The other moment is what I call the "Detwiller" moment. Dennis recently explained that A-Cell in Delta Green isn't trying to "win" the war against the Mythos. They're just trying to staunch the wound. Individuals mean nothing: the greater good means all. If there's a decision between an innocent's life and the spread of the Mythos, the innocent loses every time. That was dramatically demonstrated in this scenario in how Hammer (Cowboy) and Guppy (Crackpot) approach the conspiracy.

    I combined descriptions from Dean Koontz' book with some of the action-oriented elements added by the movie. For the record, I saw Phantoms in the theater and thought it was dreadfully boring. But as a book it's much more terrifying. It helps that the protagonist is trained in forensics, which provides plenty of mystery for the agents to investigate what happened to the town's victims.

    Even better, Guppy, Hammer, and Jim-Bean created their own role-playing tension in both relationships and how they handle (or don't handle) the conspiracy.

    Defining Moment: Hammer, faced with a Saucerwatch leak that might spread the truth about the Mythos, plugs the hole…with a bullet.

    Relevant Media
    • Delta Green D20: The source of the Convergence scenario.
    • Phantoms (book): The description of Groversville is largely from this book.
    • Phantoms (movie): The movie was pretty boring, but I used elements from it (specifically the dart guns instead of chemical sprayers) to amp up the adrenaline in the scenario.
    • Heresy: by Nine Inch Nails.
    Mike "Talien" Tresca

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    Convergence: Prologue

    He flexed his muscles to keep his flock of sheep in line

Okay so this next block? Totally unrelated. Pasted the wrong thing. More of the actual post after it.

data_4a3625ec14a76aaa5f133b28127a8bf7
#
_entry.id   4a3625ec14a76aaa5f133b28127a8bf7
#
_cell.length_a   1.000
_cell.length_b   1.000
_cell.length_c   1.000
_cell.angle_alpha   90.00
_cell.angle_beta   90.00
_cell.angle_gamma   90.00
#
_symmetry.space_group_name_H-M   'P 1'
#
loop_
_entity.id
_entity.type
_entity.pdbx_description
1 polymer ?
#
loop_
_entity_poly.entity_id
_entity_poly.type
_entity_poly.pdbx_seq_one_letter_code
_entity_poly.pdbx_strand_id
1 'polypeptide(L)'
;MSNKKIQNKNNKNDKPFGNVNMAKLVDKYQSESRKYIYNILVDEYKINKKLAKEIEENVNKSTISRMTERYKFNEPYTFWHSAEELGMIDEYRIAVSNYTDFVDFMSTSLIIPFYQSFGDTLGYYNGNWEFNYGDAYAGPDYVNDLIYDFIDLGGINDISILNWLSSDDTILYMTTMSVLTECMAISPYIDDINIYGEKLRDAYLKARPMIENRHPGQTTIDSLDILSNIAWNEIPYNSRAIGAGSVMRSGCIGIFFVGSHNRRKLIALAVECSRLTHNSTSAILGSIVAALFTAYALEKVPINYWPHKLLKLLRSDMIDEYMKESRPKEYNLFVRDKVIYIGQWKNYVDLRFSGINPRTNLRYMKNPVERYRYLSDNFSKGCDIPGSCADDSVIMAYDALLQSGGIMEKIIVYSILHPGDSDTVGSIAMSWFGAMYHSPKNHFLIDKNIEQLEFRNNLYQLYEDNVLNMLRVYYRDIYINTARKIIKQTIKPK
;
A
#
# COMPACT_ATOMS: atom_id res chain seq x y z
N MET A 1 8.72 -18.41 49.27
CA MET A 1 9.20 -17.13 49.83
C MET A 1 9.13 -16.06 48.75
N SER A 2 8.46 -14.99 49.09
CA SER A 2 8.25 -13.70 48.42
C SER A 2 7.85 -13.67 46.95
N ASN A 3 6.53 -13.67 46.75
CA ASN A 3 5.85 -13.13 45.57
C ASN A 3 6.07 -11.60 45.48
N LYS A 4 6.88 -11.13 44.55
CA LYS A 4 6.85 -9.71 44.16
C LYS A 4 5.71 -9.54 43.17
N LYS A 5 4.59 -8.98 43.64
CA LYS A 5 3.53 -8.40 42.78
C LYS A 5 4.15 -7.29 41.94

He made a virus that would kill off all the swine
    His perfect kingdom of killing, suffering and pain
    Demands devotion; atrocities done in his name

    -Heresy by Nine Inch Nails
    GROVERSVILLE, TN— Groversville was a quaint town. Exterior advertising was restricted to rustic wooden signs bearing each store's name and line of business.

    Hammer edged the Civic through the blocks, moving slowly.

    "Is it just me," asked Guppy, "or is this place deserted?"

    On any other mild Sunday afternoon in September, at least a few residents would be strolling along the cobblestone sidewalks and sitting on the porches and balconies that overlooked Skyline Road.

    "It's not just you," said Jim-Bean.

    "So I got a phone call yesterday," said Guppy, pointedly avoiding looking at Jim-Bean. "From Lisa Howell."

    "Dr. Howell?" asked Jim-Bean, arching an eyebrow. "What about her?"

    "We used to date."

    "Oh yeah…she mentioned that."

    "Mentioned that?" This time Guppy looked at him. "When?"

    "On a mission," said Hammer. "Like the one we're on now. Let's stay on topic."

    Agent Tucker, real name Bill Spivey, had killed far more people than the corpses in the Illinois suburbs. His rampage had started well before that, in a gas station just outside of Groversville. In the two weeks since the incident in Willis, Tucker had killed five people.

    "Tucker's last residence indicated he was boarding at the Beck residence before he started his rampage," said Jim-Bean. He had been named mission leader, but Jim-Bean had a much more personal interest in what happened to Tucker.